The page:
April 1 – 2, 2014.
April 1 was my son Aidan’s birthday! I was so glad I got to Skype and talk to him. We had a family birthday celebration before I left home, but it was sad not to be with him.
Also, it being April Fool’s Day, it was perhaps appropriate that I suffered a little Indian scam.
First, I met with the Fulbright people and then got ready for my drive to Pune, where I would be staying for the month of April.
After checking out of my room at the little West End Hotel, and waiting for my car and driver to drive me to Pune, I had time to take a walk around the neighborhood. It turned out that I was just a half a mile or so from the center of Mumbai, at least the old British colonial center.
I must confess that the old buildings are not so interesting to me as are the little temples and mosques and shrines you find tucked away right on the streets.
And, of course, right in the old colonial center,
this one owned by a little family on a corner. I paid the family twenty rupees for the photo.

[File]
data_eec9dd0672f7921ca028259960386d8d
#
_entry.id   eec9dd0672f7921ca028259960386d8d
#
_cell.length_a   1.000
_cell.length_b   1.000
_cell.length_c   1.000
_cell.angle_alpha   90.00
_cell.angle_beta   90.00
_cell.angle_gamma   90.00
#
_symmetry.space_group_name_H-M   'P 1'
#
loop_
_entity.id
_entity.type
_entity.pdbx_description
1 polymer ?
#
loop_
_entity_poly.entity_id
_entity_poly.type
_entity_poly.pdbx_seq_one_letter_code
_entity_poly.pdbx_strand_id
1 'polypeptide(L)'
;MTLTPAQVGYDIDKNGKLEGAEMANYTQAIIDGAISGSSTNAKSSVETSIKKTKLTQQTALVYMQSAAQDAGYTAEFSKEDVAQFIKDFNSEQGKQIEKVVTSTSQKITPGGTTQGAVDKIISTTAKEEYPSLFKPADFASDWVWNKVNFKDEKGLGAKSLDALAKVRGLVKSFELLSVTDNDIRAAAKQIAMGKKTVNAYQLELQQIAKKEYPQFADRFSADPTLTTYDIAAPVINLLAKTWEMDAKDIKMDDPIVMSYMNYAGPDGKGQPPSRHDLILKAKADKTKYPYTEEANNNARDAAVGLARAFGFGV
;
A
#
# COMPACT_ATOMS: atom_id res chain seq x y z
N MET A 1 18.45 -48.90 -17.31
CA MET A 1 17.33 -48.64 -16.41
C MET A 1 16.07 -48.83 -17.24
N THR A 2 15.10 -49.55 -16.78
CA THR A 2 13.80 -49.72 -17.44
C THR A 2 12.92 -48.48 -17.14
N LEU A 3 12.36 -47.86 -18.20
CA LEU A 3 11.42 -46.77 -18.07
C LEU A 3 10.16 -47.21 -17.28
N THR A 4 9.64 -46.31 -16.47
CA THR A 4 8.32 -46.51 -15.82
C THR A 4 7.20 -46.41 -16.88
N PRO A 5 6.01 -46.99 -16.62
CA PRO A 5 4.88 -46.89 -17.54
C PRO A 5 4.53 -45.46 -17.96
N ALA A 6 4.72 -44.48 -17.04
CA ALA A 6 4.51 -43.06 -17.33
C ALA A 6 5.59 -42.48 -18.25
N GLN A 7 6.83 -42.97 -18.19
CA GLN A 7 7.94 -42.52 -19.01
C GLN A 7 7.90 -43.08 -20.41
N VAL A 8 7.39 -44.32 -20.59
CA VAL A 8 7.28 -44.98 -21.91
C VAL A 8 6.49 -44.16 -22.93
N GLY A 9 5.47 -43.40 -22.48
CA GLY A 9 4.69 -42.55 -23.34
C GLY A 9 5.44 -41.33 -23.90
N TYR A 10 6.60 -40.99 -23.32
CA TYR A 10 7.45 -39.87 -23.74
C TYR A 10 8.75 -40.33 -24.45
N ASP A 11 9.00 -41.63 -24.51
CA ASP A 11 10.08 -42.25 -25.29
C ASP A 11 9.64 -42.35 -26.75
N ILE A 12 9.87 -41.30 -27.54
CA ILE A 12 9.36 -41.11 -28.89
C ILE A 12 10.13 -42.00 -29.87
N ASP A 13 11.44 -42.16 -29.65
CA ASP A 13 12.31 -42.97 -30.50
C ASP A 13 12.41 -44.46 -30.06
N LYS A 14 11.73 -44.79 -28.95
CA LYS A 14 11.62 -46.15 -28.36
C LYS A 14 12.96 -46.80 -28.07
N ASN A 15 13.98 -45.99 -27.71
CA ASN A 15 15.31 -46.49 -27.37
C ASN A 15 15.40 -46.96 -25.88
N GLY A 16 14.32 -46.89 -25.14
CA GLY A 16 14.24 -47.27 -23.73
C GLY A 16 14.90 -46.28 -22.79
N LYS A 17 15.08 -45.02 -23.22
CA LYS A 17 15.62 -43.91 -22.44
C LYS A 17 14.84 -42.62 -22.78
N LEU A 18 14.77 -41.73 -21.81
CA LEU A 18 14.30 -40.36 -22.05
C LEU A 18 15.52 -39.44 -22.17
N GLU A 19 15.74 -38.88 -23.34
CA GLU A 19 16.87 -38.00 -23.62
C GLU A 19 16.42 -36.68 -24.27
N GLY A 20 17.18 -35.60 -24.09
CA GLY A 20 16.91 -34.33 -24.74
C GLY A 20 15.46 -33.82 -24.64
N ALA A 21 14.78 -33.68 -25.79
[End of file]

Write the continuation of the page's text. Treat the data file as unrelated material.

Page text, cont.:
The poverty is everywhere, of course. Many families living on the sidewalks, washing clothes on the sidewalk, cooking, eating, sleeping, and their little children clothed or not clothed and doing all the things little children do.
I will share some thoughts about being a traveler in poorer countries in a future post, always a troubling situation.
The street I was walking also hosted several schools and little universities, which filled the street with young people, many dressed in Western clothes, most of the men, with still with many young women in saris and the salwar kamis (long colorful tops over long pants).
I passed many, many little food stalls, with samosas and other pastries, naan and chapatis, chai and lassies. I was tempted to try some, but I couldn’t succumb to the temptation. For these first days, I’m not even eating at restaurants, even the hotel restaurant which supposed to be very good. I’m trying my hardest not to get sick. So, while in Mumbai, where I didn’t have a kitchen or cooking facilities, I lived on packaged foods for a day or so. No big deal, but it’s hard to continually look away from all the sizzling morsels cooked in carts right under your nose.
Next post: the scam.